I need to put in the caveat that if you are being physically or emotionally abused or are in a very unhealthy situation, it can be best to get a separation and remove yourself and your kids from the situation. I am just talking here about marriages that sometimes feel painful, challenging, and disillusioning. There are times that those relationships can be the right laboratory for optimal inner growth, a more mature relationship and the birth of a more spiritual, unconditional love.

Photo by Charlie Foster

Dr. Paulette Kouffman Sherman is an award-winning author, relationship expert, a licensed psychologist / life coach, specializing in singles and couples therapy. She is the founder of Paulette Sherman Group, a psychotherapy and relationship coaching practice in Manhattan and the author of Dating From the Inside Out, When Mars Women Dateand five other books on relationships. For more than 20 years, Dr. Sherman changed the lives of thousands of clients, and shared insight with millions more through expert commentary on 77WABC radio and over 30 media outlets including MSN, USA Today, The New York Post, The New York Times, Crains, Newsweek, Lifetime.com, More, Match.com, Fox News, Fox Business, Better Homes & Gardens, Reader’s Digest, Redbook, Glamour, Forbes, Woman’s Day, Every Day Health, Metro newspapers, Men’s Health, True Story, Seventeen, Elle and Complete Woman’ magazines, and The Huffington Post. She’s a regular dating expert on JDate, writes a monthly column for EligibleMagazine.com and pens a column for LittlePinkBook.com.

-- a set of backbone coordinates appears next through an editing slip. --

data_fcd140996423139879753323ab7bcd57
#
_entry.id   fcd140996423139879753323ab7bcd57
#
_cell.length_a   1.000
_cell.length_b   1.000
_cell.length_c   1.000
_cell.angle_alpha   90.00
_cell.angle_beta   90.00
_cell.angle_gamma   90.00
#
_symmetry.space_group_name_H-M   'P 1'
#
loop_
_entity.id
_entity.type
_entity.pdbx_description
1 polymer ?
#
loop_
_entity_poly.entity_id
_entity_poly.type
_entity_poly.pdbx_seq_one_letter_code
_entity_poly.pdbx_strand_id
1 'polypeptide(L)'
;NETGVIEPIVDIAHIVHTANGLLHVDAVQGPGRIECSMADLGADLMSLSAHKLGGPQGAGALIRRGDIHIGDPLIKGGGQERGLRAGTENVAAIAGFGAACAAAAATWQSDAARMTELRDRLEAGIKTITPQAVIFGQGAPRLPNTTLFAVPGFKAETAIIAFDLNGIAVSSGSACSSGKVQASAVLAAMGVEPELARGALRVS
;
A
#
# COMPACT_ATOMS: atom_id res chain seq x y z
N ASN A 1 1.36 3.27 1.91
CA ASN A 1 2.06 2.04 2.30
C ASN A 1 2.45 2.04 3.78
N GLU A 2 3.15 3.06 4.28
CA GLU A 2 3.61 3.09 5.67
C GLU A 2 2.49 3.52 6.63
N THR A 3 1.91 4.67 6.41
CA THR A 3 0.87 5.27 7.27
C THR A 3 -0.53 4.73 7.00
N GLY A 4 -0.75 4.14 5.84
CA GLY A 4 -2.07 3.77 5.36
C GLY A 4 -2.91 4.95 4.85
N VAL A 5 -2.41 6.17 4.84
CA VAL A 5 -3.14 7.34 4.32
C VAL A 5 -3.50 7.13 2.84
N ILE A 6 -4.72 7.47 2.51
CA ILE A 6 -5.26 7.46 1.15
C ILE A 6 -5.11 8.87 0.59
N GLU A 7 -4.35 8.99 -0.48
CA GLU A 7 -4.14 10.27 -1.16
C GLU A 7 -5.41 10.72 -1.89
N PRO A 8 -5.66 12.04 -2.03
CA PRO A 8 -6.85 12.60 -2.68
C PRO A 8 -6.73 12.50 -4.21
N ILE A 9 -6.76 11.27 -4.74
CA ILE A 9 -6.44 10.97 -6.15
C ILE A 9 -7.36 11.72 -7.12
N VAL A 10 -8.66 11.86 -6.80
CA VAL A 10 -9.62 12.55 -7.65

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Dr. Paulette Sherman

Dr. Paulette Sherman

Dr. Paulette Kouffman Sherman is an award-winning author, relationship expert, and a recognized licensed psychologist and life coach, specializing in singles and couples therapy. She has been featured in The NY Times, Newsweek, and Match.com. Dr. Sherman is the founder and director of Paulette Sherman Group, a psychotherapy and relationship coaching practice. Dr. Sherman offers live, phone and group counseling specializing in relationship coaching at all stages.
Dr. Paulette Sherman

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Dr. Paulette Sherman

Dr. Paulette Kouffman Sherman is an award-winning author, relationship expert, and a recognized licensed psychologist and life coach, specializing in singles and couples therapy. She has been featured in The NY Times, Newsweek, and Match.com. Dr. Sherman is the founder and director of Paulette Sherman Group, a psychotherapy and relationship coaching practice. Dr. Sherman offers live, phone and group counseling specializing in relationship coaching at all stages.